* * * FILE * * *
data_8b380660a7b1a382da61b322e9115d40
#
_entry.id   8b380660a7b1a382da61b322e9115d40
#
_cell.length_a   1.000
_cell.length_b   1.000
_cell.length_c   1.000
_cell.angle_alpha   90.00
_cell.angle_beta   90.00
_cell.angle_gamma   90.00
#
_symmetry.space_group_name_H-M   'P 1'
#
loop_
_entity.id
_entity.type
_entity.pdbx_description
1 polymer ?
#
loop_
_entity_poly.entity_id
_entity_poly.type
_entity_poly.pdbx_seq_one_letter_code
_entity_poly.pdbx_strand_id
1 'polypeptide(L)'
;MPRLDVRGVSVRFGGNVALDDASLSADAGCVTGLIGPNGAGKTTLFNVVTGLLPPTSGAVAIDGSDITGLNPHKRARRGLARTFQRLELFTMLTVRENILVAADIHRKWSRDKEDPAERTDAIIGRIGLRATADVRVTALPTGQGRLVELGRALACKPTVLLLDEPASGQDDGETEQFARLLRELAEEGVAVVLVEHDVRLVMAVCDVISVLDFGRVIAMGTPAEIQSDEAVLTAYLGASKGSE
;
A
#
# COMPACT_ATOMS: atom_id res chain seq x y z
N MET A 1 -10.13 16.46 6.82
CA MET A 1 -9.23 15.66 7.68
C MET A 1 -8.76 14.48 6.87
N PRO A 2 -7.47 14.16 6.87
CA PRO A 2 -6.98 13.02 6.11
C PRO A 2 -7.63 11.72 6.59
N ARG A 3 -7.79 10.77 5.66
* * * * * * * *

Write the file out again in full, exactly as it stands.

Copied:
data_8b380660a7b1a382da61b322e9115d40
#
_entry.id   8b380660a7b1a382da61b322e9115d40
#
_cell.length_a   1.000
_cell.length_b   1.000
_cell.length_c   1.000
_cell.angle_alpha   90.00
_cell.angle_beta   90.00
_cell.angle_gamma   90.00
#
_symmetry.space_group_name_H-M   'P 1'
#
loop_
_entity.id
_entity.type
_entity.pdbx_description
1 polymer ?
#
loop_
_entity_poly.entity_id
_entity_poly.type
_entity_poly.pdbx_seq_one_letter_code
_entity_poly.pdbx_strand_id
1 'polypeptide(L)'
;MPRLDVRGVSVRFGGNVALDDASLSADAGCVTGLIGPNGAGKTTLFNVVTGLLPPTSGAVAIDGSDITGLNPHKRARRGLARTFQRLELFTMLTVRENILVAADIHRKWSRDKEDPAERTDAIIGRIGLRATADVRVTALPTGQGRLVELGRALACKPTVLLLDEPASGQDDGETEQFARLLRELAEEGVAVVLVEHDVRLVMAVCDVISVLDFGRVIAMGTPAEIQSDEAVLTAYLGASKGSE
;
A
#
# COMPACT_ATOMS: atom_id res chain seq x y z
N MET A 1 -10.13 16.46 6.82
CA MET A 1 -9.23 15.66 7.68
C MET A 1 -8.76 14.48 6.87
N PRO A 2 -7.47 14.16 6.87
CA PRO A 2 -6.98 13.02 6.11
C PRO A 2 -7.63 11.72 6.59
N ARG A 3 -7.79 10.77 5.66